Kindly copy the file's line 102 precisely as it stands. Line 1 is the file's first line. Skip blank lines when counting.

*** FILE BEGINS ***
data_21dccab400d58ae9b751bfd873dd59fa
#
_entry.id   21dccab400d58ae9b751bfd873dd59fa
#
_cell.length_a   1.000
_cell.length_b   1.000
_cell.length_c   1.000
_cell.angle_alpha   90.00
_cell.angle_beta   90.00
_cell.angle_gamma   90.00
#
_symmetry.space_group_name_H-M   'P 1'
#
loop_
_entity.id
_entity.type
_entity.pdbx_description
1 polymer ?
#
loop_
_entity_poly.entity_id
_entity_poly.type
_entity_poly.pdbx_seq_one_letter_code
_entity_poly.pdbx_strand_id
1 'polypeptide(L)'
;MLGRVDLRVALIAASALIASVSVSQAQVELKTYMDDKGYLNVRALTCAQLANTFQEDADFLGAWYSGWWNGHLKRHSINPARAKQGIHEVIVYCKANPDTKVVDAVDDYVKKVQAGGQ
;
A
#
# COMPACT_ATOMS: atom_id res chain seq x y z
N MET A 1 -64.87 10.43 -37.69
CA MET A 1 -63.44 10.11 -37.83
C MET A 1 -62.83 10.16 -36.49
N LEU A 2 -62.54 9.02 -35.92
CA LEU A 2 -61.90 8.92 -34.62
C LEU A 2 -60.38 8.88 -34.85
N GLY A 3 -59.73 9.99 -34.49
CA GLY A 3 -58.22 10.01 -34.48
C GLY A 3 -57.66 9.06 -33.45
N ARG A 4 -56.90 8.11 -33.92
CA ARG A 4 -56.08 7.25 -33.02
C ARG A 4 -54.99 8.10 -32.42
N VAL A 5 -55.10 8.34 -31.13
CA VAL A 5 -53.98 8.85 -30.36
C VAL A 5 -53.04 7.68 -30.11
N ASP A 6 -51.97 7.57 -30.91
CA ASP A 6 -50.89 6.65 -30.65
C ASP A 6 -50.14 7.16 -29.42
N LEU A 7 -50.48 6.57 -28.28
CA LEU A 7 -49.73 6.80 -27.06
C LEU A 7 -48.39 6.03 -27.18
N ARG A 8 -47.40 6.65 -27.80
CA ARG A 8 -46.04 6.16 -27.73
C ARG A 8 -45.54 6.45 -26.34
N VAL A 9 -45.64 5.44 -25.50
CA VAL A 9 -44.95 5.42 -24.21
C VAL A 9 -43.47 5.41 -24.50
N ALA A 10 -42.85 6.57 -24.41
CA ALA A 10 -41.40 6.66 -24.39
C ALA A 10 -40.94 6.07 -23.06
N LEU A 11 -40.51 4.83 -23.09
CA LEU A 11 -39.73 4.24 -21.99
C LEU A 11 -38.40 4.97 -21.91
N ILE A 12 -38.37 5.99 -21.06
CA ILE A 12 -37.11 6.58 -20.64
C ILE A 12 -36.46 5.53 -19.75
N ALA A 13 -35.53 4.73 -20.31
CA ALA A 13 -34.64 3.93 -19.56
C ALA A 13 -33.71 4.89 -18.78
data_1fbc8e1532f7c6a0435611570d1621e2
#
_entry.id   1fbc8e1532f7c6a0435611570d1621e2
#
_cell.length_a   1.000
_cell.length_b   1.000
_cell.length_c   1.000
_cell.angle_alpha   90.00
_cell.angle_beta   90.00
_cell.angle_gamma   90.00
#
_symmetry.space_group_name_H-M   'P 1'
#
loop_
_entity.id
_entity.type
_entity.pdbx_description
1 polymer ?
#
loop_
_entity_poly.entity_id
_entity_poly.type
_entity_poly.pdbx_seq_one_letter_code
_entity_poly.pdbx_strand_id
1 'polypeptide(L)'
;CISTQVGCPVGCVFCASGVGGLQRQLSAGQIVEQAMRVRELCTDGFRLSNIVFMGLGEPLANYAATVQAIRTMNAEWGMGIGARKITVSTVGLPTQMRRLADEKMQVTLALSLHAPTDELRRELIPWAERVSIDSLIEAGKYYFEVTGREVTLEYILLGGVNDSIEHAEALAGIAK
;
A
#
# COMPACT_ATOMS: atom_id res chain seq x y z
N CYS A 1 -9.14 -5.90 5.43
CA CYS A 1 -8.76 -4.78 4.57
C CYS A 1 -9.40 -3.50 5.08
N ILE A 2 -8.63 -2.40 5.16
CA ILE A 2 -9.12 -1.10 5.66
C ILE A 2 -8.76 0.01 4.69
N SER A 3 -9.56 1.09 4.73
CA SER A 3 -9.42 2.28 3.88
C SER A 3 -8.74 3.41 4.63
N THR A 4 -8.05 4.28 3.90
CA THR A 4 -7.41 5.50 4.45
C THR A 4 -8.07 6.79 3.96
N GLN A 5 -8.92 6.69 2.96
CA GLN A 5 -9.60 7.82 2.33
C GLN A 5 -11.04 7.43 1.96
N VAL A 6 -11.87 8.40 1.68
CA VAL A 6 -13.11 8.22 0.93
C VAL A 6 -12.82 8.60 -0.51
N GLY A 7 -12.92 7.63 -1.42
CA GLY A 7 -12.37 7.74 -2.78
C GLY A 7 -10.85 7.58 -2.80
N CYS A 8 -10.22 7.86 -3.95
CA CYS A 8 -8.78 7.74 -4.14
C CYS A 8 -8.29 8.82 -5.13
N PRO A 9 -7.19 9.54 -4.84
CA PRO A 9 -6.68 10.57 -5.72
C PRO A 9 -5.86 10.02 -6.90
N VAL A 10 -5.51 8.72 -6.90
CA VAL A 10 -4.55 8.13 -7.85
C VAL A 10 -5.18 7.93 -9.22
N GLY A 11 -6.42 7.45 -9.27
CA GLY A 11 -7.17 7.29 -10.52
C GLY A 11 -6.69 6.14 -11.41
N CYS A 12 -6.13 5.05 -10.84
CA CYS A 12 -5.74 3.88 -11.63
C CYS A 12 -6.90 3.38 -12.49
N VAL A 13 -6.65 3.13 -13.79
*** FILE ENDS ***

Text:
C CYS A 1 -9.40 -3.50 5.08